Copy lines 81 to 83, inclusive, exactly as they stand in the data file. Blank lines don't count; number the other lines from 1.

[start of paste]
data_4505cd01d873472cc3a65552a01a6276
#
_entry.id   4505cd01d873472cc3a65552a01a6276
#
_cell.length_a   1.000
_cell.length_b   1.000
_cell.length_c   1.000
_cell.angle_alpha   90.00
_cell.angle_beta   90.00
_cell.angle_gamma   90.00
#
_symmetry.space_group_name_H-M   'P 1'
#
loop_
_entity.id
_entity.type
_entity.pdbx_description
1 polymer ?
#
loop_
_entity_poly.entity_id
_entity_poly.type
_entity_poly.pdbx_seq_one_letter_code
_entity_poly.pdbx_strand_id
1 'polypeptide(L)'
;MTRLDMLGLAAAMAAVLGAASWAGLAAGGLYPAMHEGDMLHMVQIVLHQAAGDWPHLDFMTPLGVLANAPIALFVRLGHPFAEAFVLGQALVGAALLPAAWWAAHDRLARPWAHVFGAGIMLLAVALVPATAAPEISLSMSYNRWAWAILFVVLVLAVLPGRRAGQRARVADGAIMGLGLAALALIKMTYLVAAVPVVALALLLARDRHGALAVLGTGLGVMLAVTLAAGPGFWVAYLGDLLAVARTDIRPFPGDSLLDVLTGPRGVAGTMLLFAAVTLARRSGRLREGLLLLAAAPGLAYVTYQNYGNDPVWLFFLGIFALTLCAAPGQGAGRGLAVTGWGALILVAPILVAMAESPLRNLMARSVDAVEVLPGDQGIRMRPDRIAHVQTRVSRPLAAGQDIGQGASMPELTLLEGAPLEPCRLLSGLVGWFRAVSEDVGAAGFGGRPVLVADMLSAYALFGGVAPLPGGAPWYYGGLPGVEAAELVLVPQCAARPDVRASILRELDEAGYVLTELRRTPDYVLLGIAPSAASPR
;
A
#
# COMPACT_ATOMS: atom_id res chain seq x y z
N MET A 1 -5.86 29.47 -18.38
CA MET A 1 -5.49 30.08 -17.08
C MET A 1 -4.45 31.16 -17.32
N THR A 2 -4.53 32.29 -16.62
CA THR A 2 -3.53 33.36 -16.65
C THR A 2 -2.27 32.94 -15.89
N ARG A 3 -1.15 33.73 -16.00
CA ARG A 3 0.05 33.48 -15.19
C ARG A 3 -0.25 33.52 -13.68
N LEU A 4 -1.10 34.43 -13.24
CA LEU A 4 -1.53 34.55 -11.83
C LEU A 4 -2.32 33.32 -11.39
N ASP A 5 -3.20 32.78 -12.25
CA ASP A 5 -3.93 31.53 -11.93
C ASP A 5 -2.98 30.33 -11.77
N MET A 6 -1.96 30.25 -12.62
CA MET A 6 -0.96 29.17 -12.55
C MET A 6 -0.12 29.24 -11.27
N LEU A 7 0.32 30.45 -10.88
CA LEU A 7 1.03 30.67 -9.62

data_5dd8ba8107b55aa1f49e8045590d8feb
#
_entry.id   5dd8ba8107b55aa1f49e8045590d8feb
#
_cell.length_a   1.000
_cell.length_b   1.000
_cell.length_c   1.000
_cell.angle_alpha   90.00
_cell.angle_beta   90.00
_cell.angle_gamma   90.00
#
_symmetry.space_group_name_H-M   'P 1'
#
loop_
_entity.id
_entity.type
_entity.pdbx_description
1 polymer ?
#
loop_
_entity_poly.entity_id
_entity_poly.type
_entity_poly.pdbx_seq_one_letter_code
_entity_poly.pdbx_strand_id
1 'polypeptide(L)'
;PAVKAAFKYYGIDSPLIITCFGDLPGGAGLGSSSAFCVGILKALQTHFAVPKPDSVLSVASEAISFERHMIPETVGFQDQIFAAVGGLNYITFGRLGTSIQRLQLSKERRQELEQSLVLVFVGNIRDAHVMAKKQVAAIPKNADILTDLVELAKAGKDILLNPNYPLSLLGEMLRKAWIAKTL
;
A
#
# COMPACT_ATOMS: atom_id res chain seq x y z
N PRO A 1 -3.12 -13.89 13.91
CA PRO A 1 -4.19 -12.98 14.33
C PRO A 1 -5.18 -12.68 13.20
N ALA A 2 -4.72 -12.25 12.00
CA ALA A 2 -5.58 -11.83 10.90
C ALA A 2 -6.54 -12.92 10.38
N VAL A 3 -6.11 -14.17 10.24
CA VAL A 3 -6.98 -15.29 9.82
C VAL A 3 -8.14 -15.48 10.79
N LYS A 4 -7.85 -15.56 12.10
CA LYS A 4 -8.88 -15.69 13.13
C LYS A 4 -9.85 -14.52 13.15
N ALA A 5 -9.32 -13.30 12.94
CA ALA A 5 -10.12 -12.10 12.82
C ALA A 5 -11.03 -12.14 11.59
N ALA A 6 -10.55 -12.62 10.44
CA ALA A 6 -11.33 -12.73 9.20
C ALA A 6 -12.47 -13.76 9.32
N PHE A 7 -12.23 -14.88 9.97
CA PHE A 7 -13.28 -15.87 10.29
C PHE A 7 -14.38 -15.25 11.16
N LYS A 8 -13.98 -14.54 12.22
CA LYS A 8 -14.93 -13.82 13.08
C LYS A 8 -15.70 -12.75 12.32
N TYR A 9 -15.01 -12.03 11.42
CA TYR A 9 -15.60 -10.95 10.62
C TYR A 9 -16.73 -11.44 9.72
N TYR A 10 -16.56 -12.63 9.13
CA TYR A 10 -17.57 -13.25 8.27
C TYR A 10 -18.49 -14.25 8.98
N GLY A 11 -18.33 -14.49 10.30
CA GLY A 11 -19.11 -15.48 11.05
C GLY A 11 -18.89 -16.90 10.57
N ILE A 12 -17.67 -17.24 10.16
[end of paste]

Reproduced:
N PRO A 1 -3.12 -13.89 13.91
CA PRO A 1 -4.19 -12.98 14.33
C PRO A 1 -5.18 -12.68 13.20